strung together

“This is the one where Abigail jumps on the couch,” said George Oliver, a New Bern lawyer, proud father of three and, most interestingly, head banjo player in his family’s folk band — Strung Together.

“We were sitting around playing one day during that recent flurry of snow and in a moment of cabin fever Abigail just jumped on the couch when we started playing this song.”

George, his wife Dare, and their three children Catherine, 16, Abigail, 13, and Mason, 9, make up Strung Together, the family band they started in 2015. The formation of the band arose from the kids’ growing interest in music, and from George and Dare’s lifelong love of music — the high school sweethearts met in marching band.

“We both came from very musical families,” Dare said. “We heard three beautiful voices coming out of these kids so we got Abigail a guitar for her 9th birthday and I would say that was when it started.”

The same year, George picked up a banjo and the family would often find themselves playing out on the front porch in their downtown New Bern home.

“Part of it was moving downtown, because it is a front porch kind of place,” George said. “Abigail and I started playing together on the porch, Cat started taking lessons and played bass and she also sings a lot, and we all play piano.”

strung together 2

Prior to their first music gig, the children grew accustomed to performing in front of audiences through theatrical performances at school and the Rivertowne Players, one of downtown New Bern's theater troupes.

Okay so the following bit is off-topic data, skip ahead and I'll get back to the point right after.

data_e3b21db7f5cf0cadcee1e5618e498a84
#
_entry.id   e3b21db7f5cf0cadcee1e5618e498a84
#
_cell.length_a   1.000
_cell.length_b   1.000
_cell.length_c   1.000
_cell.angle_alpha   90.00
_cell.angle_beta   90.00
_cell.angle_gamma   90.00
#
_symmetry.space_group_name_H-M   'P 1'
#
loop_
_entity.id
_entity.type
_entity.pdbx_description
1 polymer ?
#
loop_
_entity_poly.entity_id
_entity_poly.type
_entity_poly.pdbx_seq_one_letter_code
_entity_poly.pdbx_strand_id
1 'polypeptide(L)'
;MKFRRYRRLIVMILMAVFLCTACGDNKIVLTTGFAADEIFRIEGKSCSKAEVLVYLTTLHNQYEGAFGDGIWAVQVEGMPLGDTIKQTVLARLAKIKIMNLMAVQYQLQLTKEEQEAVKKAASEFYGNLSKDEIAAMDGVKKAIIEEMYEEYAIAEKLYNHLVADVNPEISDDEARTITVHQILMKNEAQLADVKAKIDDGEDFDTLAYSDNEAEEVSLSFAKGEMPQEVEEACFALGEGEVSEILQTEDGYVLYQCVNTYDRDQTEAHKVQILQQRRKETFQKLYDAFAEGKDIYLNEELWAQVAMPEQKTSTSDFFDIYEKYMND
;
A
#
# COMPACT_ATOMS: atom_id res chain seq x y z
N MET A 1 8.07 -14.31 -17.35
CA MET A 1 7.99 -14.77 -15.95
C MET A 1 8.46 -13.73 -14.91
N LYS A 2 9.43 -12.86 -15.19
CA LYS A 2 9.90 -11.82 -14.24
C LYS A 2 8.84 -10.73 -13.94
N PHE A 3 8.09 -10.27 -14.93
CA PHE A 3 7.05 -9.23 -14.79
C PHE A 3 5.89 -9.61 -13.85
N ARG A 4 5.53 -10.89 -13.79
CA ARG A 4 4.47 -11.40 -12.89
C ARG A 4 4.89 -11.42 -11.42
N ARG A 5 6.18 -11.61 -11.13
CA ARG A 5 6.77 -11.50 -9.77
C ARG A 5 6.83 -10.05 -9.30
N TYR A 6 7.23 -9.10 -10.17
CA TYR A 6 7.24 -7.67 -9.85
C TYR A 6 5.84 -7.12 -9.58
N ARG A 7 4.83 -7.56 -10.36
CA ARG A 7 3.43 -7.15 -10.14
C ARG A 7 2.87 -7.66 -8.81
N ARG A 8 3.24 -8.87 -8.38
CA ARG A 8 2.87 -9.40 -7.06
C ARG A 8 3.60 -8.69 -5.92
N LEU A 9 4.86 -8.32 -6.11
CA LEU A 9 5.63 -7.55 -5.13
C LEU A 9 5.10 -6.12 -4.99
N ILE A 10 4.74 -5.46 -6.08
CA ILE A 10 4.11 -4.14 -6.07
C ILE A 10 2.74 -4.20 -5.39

“We have all been in the community theatre,” George said. “That is a great way to get over your stage fright.”

The family’s neighbor, Nelson McDaniel, who is involved in almost every major committee and foundation in downtown New Bern, heard the Olivers performing on their porch over several months and asked them to perform at Christ Episcopal Church’s 300th anniversary celebration. That was the family’s first gig as a band.

“That kind of kicked us in the butt a little and pushed us to play more because we had a really good time with that,” George said.

“We all used our talents to pull the band together,” Dare said. “I did all the marketing and design stuff, the kids are in so many different musical groups, and we just grew from there. We have played at a million different types of venues now.”

The name of the band, Strung Together, was suggested by a friend of the family after Dare put out a request for band name ideas on Facebook.

“It’s Strung Together, but then people also say Strong Together and some even say Strange Together,” George said, laughing, with band mates reaffirming that all those names could fit.

Strung Together classifies itself as mostly a folk and Americana band. The band also converts pop songs from artists like Beyoncé, John Mayer and Taylor Swift to fit the folk genre. Recently, George wrote the band’s first original song, “Sweatin’ in the Shade,” about living through the humid eastern North Carolina summers.

"They keep telling me that not all songs are banjo songs, and I’m just not sure that’s true,” George said.

Along with the playing the banjo, George sings, plays harmonica and ukulele. Everyone joins in on the singing, and Dare also provides all the marketing and communications for the band. The children have all become stand up musicians. Catherine plays bass, piano and ukulele; Abigail plays guitar, piano, fiddle, dulcimer, mandolin, bass and saxophone; while Mason plays piano, is learning guitar, and serves as the band’s roadie when needed.

Playing at home on the porch is one thing, but when it came to playing on stage for a crowd Catherine and Abigail adjusted to it in their own ways.